Over the last couple of years you've kicked some tires, read a few articles or books, spoke to a few friends and maybe some professionals with experience in selling businesses. Then you put it all on hold because selling your business was never a serious consideration. After all you were still young.
If you read the business press today, it is shocking the number of Boomer Aged Business Owners with no real plan to sell their business. In Canada it's estimated there are 550,000 Boomer Aged Business Owners.
1. Over 75% of you plan to sell within the next 10 years. That's a lot of competition.
2. Less than 10% of you have a team, formal exit or succession plan in place.
3. Over 82% expect the sale of your business to fund your retirement. That's a lot of pressure.
As I said earlier, over the years I've worked directly with hundreds of owners of small and medium-sized businesses, like yourself. And spoken with many more. It is disturbing to realize the number of entrepreneurs who don't have a real exit strategy in place. There is no thought out plan to sell or transition your business.
In addition there are a huge amount of business Owners willing to let your businesses go for well under what you could sell for. Mainly because you don't want to do the work to prepare the company for sale.
Or you've chosen to ride it out for a few more years, taking as much cash out of the business as you can and then plan to just close the doors with little or no thought for the negative impact on
employees, vendors and customers. Let's not forget our economy which is not even close to being ready to absorb the impact of hundreds of thousands of Owners shutting down over a concentrated period of time.
The other option being considered by Owners is to 'die with your boots on'. These are the Owners planning to work until you drop. A plan based on loving what you do, working is an economic necessity or you simply don't know what else to do with your time. Or whatever story you want to tell yourself.
In many cases, initially, you're taking business selling advice from your current lawyers and accountants. Which is great if the trusted advisers have experience buying and selling companies. Not so good if they don't.
You are letting your baby go for 2, 3 or 4 x EBITDA* based on a volume of sales well below what it could be. Increased sales, a reshuffling of people, improved marketing, better operations and financial controls could all help to increase EBITDA* and therefore garner a sale price 6+ X. Especially when your annual sales break the magic $10,000,000 level. You could sell for far more than you have ever imagined was possible. It just requires some preparation.
*Commonly abbreviated as EBITDA, an accounting measure to calculate a company's net Earnings, Before Interest expenses, Taxes, Depreciation and Amortization are subtracted. Used as a proxy for a company's current operating profitability.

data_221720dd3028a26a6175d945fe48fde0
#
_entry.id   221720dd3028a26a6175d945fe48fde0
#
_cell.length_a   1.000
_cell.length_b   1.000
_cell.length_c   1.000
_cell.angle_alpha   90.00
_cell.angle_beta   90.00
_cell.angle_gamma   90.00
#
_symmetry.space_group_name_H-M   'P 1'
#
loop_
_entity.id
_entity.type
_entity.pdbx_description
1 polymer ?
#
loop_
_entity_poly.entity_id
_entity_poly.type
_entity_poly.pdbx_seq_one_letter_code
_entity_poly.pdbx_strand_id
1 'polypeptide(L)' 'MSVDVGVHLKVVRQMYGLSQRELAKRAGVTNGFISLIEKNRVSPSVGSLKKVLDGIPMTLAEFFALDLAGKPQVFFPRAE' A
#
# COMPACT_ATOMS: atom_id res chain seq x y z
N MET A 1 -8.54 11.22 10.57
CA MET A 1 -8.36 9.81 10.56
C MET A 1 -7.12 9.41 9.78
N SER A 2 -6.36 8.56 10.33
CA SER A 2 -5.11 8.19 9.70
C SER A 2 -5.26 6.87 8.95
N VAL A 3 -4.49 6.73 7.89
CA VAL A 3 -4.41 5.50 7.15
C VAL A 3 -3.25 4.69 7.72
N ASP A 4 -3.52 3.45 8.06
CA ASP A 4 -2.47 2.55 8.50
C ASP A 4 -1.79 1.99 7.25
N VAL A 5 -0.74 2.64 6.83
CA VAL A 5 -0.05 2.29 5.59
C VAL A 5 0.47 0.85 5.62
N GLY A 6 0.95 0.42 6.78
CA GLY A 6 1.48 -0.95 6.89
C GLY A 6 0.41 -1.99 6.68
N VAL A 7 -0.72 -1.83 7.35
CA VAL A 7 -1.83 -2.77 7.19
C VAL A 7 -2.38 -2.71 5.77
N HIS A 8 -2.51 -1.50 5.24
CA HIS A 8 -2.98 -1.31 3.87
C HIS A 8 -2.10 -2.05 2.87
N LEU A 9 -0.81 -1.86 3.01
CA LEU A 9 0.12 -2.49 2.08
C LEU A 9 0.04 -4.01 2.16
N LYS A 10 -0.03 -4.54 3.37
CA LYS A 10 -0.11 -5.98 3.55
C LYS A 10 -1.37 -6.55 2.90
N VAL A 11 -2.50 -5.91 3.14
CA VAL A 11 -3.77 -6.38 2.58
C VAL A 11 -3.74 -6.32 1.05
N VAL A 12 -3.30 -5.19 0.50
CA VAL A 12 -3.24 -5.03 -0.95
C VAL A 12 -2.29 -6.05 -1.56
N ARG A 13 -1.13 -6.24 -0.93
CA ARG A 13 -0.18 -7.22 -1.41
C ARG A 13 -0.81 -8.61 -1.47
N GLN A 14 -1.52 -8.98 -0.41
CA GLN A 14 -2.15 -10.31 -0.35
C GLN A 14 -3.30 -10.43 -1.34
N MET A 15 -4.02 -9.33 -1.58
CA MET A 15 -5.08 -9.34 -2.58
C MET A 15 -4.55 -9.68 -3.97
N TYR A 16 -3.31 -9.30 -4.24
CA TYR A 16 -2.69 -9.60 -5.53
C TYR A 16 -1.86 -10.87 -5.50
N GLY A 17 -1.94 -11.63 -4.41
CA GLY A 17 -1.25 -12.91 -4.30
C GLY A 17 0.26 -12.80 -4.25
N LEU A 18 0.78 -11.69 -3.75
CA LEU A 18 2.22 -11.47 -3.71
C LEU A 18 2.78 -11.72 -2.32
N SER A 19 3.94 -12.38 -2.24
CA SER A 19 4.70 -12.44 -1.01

You could wait a few years and receive much more for your business. Anything done to increase the value of the business will help to make the company more desirable to a Buyer and valuable to you the Owner.
For years you considered improvements to your marketing, operations, finance and sales departments. Thought about enhancing technology, or even replacing staff. But you never followed thru.
Every SMB I've ever visited always included the obligatory tour. The Owner inevitably introduced his staff as: This is Jeff our Marketing Manager but he's not really a marketing person more a sales guy. Meet Susie our Controller, but she's really only qualified as a bookkeeper. Jan who doesn't get along with anyone but I keep her anyway. And my children who couldn't get a job elsewhere so they work here, etc.
Always one step below what they should be. No not the whole staff or you wouldn't have a thriving business. Just a few key players who help to keep you back or cause some frustration. Well now you may want to reconsider. The new Owner will be assessing your people and your judgement in people. They will be spotted and quickly. It will be held against you.
There are good ideas not acted on because they were an unnecessary expense or it was so much work you just didn't bother.
If you have an established business, consider returning to why you got into the business in the first place. Get in touch with what you were passionate about and determine how to get back to doing the things that you can’t wait to do each day.
There is no shortage of experienced folks to perform the functions you are not comfortable with or even qualified to do. Stop doing the stuff you hate and spend more time working on the business not in the business.